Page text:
During reconstruction the transceiver has been extended for about 5 mm so that overall length now is 100mm (3.9 inch). This was done because I intended to build in a loudspeaker. The other dimensions remain unchanged: Width is 52mm (2 inch.), height is 30mm (1.2inch). OK it is slightly longer now than a standard pack of cancer sticks, but who cares? Total cabinet volume is 150cm³.
The transceiver is based on the “Micro 23” rig, that I have described here. Some simplifications of that already simplified radio have been made. Here is the full schematic of this even smaller transceiver:
Very simple rigs like this one always use parts of the circuit for receive and transmit purpose. Here these parts are the 2 mixers (NE602), the SSB-filter and the interfrequency amplifier.
Signal flow schematic
The NE602 has a balanced output. With mixer 1 only one of them is used. If higher gain is desired, a broadband (or even better a tuned LC circuit) transformer could be used to connect pin 4 and 5 (the mixer outputs) in push-pull mode. I did not do that to save the transformer.
The signal flow can be derived from the design:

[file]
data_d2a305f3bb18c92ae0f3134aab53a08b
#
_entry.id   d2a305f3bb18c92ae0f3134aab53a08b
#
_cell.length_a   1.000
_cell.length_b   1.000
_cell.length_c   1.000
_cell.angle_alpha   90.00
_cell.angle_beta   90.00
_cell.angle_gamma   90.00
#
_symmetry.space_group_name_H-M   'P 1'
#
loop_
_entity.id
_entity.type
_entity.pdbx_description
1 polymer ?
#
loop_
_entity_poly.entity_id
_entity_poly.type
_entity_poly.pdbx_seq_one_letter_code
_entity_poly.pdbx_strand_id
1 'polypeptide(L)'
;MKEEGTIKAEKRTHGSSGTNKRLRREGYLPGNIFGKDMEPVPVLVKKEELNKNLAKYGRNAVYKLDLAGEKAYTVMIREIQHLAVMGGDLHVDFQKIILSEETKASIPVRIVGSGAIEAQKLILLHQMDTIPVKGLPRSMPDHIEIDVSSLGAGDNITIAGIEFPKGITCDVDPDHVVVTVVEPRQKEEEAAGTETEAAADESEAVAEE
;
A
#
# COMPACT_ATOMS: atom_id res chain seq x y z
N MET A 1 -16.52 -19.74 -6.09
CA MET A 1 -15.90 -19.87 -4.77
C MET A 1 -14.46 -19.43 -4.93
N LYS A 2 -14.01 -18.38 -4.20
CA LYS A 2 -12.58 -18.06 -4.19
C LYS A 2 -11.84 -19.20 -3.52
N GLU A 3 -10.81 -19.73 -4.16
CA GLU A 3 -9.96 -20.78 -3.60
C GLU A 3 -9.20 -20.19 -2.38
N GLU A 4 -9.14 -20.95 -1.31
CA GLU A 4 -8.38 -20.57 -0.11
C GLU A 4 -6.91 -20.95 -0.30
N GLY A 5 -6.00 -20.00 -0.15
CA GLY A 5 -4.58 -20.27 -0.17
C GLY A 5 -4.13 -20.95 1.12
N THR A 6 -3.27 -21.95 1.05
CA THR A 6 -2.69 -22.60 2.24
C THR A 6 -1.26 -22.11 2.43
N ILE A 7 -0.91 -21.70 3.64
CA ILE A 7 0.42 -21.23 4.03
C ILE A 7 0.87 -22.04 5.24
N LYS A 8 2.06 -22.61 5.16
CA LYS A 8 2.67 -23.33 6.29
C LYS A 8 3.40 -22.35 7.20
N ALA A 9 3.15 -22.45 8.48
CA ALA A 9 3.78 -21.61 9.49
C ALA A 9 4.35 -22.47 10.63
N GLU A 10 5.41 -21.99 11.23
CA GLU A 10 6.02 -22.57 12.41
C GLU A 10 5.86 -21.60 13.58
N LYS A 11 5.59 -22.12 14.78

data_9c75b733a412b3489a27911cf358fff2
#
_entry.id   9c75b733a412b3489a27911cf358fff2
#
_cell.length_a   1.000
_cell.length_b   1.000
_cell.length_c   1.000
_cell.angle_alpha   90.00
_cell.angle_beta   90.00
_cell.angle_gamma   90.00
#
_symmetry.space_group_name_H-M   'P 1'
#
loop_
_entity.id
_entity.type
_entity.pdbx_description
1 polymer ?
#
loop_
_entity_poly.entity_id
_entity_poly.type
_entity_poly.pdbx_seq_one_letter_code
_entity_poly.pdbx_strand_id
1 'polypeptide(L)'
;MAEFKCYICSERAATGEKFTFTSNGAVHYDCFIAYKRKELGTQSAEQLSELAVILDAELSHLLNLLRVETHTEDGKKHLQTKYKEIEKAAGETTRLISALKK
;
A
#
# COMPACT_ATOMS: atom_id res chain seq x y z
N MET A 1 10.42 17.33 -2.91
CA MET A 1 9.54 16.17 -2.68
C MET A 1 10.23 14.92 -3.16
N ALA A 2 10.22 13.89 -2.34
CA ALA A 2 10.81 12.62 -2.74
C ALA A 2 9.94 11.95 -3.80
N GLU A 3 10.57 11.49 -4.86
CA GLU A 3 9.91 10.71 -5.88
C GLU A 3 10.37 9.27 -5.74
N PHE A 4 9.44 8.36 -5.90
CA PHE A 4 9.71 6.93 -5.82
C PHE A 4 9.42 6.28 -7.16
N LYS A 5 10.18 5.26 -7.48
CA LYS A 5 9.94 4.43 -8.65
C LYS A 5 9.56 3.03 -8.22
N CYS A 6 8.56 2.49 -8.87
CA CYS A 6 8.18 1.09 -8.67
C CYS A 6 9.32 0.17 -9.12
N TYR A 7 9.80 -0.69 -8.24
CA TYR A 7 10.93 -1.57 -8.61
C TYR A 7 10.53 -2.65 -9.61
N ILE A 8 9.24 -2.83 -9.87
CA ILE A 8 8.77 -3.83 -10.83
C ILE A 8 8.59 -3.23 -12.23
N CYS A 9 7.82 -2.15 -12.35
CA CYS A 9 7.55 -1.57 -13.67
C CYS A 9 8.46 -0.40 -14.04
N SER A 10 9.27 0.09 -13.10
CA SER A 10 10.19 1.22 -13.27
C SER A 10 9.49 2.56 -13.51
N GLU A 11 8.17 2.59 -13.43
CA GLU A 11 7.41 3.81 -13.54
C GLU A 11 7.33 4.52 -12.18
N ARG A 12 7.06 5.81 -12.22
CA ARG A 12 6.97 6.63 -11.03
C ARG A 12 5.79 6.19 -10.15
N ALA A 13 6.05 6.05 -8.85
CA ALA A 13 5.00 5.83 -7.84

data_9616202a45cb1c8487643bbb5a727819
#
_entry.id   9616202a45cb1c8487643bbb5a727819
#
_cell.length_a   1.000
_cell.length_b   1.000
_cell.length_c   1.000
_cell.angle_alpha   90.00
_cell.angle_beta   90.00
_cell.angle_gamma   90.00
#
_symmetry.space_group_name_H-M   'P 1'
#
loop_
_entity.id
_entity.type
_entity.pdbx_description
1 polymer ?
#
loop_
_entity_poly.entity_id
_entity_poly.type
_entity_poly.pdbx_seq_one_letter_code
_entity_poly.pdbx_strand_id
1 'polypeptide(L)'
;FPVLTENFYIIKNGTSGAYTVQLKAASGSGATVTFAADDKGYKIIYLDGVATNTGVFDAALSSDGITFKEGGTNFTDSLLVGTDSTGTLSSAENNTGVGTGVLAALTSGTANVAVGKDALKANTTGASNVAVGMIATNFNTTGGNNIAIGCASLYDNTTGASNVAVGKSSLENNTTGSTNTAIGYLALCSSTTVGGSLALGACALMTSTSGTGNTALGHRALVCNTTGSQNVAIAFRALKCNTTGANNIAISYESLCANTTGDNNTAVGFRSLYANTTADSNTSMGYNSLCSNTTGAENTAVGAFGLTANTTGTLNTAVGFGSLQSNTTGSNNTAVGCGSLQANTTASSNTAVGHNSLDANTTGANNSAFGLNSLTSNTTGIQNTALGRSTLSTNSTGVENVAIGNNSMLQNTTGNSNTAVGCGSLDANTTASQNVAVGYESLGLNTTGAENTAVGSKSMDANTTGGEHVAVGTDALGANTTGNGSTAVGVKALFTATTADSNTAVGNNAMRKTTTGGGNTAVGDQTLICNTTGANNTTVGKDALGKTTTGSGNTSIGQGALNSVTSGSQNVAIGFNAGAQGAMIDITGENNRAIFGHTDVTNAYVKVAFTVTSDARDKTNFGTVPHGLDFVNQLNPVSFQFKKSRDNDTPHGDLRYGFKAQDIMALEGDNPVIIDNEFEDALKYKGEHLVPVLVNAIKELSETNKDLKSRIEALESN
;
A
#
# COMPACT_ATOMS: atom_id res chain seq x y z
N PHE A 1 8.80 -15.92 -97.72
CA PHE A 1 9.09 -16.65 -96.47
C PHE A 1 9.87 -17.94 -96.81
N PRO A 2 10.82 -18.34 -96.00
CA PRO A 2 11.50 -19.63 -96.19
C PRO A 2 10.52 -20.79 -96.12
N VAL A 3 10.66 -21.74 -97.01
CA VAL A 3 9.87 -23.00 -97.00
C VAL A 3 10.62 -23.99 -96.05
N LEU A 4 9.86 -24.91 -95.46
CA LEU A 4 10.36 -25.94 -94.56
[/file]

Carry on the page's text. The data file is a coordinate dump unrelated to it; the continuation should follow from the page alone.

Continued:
Receive mode signal flow
From the antenna relay (not drawn) the rf energy runs through a 2 pole LC filter for 14 MHz. The coils are wound small TOKO coil formers, all respective data is given in the schematic. Coupling is loose via a 3.3pF cap.
NExt stage is an rf preamp for 14MHz with a broadband output. The acitve element here is a dual-gate MOSFET.
After having left this stage the 14MHz signal travels through another 470pF capacitor. This one has high resistance for audio frequency and low for rf frequencies due to the equation: XC =1/(2*PI*f*C). The signal is then fed, together with the audio signal from the microphone (when on transmit), into mixer 1 input on pin 1. The 1k resistor prevents the rf energy from flowing into the microphone circuit. The two signals are separated from each other by simply exploiting reactance and resistance in a rather clever way 😉.
When receiving the Si5351A clock chip is programmed in a way that the VFO signal (23 MHz) is present on output CLK0. It is fed into mixer 1 via a small cap to prevent overloading of the mixer. The Si5351A breakout board delivers about 3 Vpp. clock signal, so this must be reduced to about 200mVpp. A 5.6pF capacitor is OK here.
The resulting signal is sent to the SSB filter (a 9MXF24D) that is terminated with 1kOhm and 20pF in parallel. The wanted SSB signal is present at the output of the filter.